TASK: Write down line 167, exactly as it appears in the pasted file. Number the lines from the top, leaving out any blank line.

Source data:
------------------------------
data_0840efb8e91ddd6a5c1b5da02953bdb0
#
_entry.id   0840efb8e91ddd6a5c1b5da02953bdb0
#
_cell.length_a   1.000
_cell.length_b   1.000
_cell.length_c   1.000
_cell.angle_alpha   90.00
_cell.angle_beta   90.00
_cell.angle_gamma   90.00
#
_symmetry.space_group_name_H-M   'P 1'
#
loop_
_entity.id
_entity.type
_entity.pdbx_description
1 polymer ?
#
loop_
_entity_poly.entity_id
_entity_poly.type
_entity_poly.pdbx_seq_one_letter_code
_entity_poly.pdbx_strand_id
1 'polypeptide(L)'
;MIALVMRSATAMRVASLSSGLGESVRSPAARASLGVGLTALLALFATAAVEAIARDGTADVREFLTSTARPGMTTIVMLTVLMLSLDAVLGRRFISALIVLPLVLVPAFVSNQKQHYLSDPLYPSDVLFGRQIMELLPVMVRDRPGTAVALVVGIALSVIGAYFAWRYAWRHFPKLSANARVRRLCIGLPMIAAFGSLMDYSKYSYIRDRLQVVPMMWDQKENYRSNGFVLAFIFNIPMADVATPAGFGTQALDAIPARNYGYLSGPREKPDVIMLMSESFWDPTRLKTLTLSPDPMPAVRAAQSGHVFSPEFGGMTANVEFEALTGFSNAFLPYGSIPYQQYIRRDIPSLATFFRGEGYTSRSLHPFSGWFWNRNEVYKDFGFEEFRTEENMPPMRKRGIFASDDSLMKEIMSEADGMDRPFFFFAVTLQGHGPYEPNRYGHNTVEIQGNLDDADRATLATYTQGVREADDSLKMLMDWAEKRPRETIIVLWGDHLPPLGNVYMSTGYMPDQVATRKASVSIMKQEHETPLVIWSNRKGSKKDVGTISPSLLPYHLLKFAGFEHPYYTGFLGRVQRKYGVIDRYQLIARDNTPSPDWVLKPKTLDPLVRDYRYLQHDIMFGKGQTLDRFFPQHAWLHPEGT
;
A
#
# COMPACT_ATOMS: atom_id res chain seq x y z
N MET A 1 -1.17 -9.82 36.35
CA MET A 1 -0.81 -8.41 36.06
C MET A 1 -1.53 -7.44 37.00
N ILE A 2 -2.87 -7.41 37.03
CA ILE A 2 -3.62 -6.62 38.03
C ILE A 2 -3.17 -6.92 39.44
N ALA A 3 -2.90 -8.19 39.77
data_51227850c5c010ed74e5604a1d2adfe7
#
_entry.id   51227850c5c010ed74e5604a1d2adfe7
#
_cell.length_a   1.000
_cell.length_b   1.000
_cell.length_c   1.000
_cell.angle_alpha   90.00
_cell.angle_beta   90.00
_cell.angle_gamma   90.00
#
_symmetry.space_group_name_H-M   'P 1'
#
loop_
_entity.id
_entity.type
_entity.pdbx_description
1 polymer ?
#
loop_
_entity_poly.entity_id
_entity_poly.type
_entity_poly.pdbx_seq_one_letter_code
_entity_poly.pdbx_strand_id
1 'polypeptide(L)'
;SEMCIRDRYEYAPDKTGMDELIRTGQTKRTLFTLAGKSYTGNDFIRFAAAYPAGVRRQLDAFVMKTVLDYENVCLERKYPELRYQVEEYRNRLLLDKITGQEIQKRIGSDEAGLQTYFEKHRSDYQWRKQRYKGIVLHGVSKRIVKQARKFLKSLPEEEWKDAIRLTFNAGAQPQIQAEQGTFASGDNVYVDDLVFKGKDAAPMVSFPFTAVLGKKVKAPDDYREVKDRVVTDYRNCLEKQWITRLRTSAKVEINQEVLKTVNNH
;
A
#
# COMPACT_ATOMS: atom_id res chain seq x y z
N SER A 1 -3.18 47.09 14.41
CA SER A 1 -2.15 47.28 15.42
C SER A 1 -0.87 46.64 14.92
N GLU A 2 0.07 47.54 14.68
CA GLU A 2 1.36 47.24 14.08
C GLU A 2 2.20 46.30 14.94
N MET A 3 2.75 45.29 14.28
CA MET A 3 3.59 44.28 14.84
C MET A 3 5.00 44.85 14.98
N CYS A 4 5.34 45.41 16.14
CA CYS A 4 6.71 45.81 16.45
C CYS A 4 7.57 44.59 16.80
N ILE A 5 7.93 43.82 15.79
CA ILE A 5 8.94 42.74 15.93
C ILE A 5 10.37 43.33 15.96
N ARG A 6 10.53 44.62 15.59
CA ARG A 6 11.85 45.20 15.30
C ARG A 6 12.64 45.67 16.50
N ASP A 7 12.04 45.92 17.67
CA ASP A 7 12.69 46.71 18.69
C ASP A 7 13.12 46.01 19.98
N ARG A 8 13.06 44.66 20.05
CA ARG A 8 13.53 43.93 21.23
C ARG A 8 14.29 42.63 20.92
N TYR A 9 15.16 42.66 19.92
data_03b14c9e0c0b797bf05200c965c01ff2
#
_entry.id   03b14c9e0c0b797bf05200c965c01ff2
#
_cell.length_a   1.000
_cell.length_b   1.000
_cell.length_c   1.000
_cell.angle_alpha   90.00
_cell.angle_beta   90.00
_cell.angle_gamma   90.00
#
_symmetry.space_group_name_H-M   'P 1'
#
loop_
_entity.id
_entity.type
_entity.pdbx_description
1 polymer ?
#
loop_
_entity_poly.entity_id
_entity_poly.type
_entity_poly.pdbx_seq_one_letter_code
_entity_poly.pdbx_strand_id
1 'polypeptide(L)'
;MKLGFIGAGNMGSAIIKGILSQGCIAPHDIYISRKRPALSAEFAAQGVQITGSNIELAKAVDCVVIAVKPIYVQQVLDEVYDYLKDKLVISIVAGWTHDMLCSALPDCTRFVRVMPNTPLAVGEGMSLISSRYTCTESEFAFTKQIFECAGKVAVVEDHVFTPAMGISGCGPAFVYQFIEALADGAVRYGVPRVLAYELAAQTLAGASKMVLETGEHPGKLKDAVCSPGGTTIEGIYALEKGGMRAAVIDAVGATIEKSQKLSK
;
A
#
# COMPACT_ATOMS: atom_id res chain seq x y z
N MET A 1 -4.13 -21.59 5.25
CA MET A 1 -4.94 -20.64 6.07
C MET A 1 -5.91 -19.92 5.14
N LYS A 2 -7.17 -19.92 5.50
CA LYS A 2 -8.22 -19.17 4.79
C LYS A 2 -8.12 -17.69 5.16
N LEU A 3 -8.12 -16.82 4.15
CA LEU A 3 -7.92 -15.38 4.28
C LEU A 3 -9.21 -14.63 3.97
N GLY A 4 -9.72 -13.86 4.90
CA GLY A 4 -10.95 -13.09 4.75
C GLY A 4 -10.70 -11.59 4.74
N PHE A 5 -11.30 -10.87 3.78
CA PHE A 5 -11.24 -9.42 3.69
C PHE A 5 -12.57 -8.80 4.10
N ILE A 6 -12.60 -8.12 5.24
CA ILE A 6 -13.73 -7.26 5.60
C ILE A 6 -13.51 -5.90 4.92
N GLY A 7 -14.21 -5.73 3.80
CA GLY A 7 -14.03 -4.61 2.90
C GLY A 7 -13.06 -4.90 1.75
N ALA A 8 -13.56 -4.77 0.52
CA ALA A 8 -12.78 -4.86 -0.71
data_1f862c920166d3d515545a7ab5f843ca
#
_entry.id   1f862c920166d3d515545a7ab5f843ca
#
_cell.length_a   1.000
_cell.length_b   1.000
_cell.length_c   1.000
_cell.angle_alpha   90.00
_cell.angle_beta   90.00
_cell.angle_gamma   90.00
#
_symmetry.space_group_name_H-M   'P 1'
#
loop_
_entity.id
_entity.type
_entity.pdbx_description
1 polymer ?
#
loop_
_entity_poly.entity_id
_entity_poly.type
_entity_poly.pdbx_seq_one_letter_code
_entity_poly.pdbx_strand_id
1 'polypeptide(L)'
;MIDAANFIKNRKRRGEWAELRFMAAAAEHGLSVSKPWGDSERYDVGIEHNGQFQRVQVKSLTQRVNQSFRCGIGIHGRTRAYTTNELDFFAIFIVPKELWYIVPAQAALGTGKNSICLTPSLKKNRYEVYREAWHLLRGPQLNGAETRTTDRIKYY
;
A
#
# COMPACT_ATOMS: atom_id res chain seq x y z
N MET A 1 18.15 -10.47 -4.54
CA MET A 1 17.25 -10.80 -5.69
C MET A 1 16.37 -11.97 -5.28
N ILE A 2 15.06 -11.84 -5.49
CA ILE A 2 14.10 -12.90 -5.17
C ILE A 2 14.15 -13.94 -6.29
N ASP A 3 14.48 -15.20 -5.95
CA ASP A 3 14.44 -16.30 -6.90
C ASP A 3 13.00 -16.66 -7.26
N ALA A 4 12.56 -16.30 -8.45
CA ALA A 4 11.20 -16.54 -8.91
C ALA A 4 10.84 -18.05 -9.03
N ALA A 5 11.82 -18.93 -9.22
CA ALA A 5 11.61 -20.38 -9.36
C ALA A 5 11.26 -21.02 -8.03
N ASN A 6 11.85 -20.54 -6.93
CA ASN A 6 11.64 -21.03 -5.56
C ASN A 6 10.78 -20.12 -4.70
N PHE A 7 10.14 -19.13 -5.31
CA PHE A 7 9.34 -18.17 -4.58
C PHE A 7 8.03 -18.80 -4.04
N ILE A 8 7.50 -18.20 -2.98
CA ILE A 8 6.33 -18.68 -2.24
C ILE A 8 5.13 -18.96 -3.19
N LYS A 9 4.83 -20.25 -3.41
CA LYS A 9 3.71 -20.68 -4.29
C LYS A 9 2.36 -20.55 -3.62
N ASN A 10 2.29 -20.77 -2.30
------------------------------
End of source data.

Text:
_entity_poly.type